Have you ever wanted to turn a CD-ROM motor into a winch? I decided to see how much gear reduction could be fit into a small space, so I came up with this differential planetary arrangement. This is a well-known design, but now you can use the parameterized OpenSCAD version to customize this to your needs and include it in your mechanical designs.
The version shown here is less than 60mm in diameter and 13mm thick, but achieves a 1:246 gear reduction, all with teeth printed on a TOM. The input is the small shaft to the sun gear, the output is the smaller ring gear, and the larger ring gear is to be held fixed. If you stacked two of these units you would have a ratio of 1:60516!
Print one each of the three STLs. The sun gear's shaft hangs though the hole in the larger ring gear. The three planets are placed around the sun gear (they have one more tooth on the bottom than the top), and their orientation is important. Each planet has exactly one place where the tooth on top is exactly above a tooth on the bottom. These must all point the same direction when the gears are assembled (i.e. along the x-direction). The way fourgears.stl is made, the planets are all lined up like this, so the fill should help with the orientation (make the fill lines parallel). Finally, place the smaller ring gear on top. It should slide right on if the planets are oriented properly.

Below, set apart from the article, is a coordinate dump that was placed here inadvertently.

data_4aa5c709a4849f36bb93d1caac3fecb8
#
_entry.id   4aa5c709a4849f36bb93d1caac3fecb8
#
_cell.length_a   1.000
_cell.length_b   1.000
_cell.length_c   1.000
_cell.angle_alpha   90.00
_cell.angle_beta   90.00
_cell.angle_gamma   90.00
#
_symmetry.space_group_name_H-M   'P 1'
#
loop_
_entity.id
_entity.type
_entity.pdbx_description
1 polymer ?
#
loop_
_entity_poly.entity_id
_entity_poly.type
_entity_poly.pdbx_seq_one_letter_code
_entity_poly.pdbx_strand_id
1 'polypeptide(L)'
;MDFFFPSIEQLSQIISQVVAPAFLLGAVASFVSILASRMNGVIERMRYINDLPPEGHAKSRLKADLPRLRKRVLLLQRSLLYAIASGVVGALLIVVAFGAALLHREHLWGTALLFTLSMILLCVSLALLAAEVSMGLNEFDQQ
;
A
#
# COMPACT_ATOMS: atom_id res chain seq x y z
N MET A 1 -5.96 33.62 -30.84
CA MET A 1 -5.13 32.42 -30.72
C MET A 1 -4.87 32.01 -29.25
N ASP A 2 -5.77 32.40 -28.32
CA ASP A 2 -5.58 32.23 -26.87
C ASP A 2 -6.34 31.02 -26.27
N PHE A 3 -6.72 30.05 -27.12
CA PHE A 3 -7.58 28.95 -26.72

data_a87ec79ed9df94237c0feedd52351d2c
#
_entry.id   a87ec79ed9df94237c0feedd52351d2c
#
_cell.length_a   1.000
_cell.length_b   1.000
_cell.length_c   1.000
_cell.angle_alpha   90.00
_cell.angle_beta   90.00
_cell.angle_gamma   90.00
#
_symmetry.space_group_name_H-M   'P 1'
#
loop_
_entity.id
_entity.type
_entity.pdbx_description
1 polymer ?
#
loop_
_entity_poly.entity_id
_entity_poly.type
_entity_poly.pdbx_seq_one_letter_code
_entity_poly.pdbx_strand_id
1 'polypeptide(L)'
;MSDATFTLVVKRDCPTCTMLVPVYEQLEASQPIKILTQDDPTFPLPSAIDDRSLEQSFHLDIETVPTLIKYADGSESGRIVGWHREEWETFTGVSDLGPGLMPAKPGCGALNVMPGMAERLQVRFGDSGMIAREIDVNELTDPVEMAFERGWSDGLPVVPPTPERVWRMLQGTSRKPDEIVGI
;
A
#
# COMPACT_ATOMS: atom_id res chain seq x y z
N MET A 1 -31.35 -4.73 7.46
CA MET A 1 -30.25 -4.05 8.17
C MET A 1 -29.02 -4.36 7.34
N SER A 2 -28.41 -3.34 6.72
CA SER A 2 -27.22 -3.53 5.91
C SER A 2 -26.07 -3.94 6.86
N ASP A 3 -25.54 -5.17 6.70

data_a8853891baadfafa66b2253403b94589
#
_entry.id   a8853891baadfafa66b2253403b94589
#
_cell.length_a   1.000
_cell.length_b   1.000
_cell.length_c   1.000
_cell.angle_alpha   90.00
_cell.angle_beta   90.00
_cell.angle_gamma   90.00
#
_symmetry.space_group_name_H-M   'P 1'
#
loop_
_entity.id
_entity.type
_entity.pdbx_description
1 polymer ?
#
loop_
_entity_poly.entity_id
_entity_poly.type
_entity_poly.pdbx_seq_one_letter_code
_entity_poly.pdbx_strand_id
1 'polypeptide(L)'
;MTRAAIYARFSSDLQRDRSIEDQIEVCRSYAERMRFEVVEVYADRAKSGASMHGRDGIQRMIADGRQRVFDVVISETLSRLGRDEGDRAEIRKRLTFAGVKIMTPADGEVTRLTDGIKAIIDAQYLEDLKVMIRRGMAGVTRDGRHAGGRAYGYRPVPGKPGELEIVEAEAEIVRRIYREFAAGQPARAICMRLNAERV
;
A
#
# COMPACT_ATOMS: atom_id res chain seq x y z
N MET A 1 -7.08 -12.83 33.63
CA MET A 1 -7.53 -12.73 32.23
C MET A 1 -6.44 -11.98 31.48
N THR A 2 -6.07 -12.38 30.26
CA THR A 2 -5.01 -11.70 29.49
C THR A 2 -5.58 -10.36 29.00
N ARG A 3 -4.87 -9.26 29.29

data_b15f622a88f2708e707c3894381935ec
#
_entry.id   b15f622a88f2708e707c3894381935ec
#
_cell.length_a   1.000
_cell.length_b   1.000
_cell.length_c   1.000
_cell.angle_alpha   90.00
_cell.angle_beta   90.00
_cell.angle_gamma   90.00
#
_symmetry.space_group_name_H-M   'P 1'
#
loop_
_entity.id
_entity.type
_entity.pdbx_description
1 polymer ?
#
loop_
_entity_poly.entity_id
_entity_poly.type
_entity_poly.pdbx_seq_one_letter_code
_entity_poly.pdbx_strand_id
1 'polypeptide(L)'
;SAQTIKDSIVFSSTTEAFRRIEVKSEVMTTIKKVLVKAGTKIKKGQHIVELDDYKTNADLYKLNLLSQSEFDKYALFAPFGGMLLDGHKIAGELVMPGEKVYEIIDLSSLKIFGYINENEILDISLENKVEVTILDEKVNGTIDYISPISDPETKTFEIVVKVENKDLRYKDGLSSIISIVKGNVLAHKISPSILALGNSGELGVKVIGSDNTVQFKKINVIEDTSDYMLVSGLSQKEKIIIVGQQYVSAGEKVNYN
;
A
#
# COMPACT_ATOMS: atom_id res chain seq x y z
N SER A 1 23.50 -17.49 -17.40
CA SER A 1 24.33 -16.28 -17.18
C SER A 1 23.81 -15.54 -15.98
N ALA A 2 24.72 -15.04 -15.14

The OpenSCAD file is commented and parameterized for easy tweaking. It will output the gear ratio you get based on the number of teeth you use. It is also set up to visualize through animation: just compile the assembly, then select view->animate. I'd recommend setting steps to more than 2000 or else it will be jerky. This file makes use of Greg's involute gear script, and it's called through the MCAD library.